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Santa Monica Joins in Amicus Brief to Fight Trump Travel Ban
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By Niki Cervantes
April 3, 2018 -- The City of Santa Monica has signed an amicus brief fighting the Trump Administration’s travel ban on entry into the U.S. from eight countries, soon to go the to the U.S. Supreme Court.
With its unanimous March 27 vote, the City Council enters the fray with the major cities of Los Angeles, Chicago and Philadelphia and the U.S. Conference of Mayors in signing onto to the brief of support for Hawaii as it argues against Trump’s executive order imposing entry restrictions.
April 25 is the last day for oral arguments this term for the Supreme Court.
The justices will examine President Trump's third travel ban, which places restrictions of varying degrees on entry to the United States from Iran, Libya, Syria, Yemen, Somalia, Chad, North Korea and Venezuela.
Santa Monica Mayor Ted Winterer said the travel ban "violates the basis of what this country was founded on.”
“Our community thrives because of our diversity and President Trump’s actions do not represent our values of equity and inclusion,” Winterer said.
“As a country and as a society, we can do better. We must not accept discriminatory behavior in our schools, in our places of work, or in the White House.”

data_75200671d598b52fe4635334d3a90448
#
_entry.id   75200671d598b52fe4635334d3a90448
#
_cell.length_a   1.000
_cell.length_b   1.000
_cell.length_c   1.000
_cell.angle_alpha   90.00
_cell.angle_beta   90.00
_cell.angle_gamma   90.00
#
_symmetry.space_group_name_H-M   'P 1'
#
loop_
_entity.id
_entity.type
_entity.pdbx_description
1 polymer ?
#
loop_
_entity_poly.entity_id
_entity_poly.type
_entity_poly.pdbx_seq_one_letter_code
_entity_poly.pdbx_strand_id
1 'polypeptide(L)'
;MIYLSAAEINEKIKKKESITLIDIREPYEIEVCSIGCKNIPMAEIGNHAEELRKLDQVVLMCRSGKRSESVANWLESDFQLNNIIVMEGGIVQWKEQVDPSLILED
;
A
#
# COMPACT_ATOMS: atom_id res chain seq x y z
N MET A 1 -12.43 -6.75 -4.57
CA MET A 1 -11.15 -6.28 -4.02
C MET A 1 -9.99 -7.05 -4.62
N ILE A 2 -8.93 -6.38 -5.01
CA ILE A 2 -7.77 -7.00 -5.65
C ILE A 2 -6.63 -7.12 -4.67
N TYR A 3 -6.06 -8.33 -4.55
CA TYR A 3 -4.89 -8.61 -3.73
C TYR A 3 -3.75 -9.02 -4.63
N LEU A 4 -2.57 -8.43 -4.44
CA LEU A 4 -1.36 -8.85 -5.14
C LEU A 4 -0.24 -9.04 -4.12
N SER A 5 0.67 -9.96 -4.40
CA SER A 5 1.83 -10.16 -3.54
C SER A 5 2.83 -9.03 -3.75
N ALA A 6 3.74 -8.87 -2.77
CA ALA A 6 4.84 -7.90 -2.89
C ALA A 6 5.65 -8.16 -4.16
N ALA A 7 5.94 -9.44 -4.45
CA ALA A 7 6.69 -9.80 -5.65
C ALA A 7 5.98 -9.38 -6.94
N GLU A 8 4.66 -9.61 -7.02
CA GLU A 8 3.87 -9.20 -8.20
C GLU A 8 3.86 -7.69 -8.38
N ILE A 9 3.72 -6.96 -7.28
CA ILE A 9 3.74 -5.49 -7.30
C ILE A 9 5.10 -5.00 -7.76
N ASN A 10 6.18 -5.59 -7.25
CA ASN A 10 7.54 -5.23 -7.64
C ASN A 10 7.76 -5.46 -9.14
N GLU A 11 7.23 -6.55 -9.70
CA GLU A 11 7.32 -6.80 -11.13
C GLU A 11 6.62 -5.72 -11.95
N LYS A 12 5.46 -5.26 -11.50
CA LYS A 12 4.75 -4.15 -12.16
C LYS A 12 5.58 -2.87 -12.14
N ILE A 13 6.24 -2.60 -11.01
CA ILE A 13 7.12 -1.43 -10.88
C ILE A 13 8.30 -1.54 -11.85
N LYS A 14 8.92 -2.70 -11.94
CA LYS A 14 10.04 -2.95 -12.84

The amicus brief argues that the executive order exceeds the Trump’s authority by discriminating based on national origin, the City said in a statement.
It also argues that the order “violates the Establishment Clause based on the President’s well-documented anti-Muslim position,” the statement said.
Trump's first two bans, issued in January and March, were struck down by several federal courts before the Supreme Court allowed part of the second ban to take effect in late June.
The justices said in January that they would hear arguments on the ban.
Trump's third ban blocks specific travelers from five of the original nations –- Iran, Libya, Somalia, Syria and Yemen –- along with Chad, North Korea and Venezuela.
Iraq and Sudan were subtracted from the list in March and September, respectively.
Trump's initial ban would have halted travel from seven countries with mostly Muslim populations designated by the Obama Administration as “areas of concern” because of terrorist activity.
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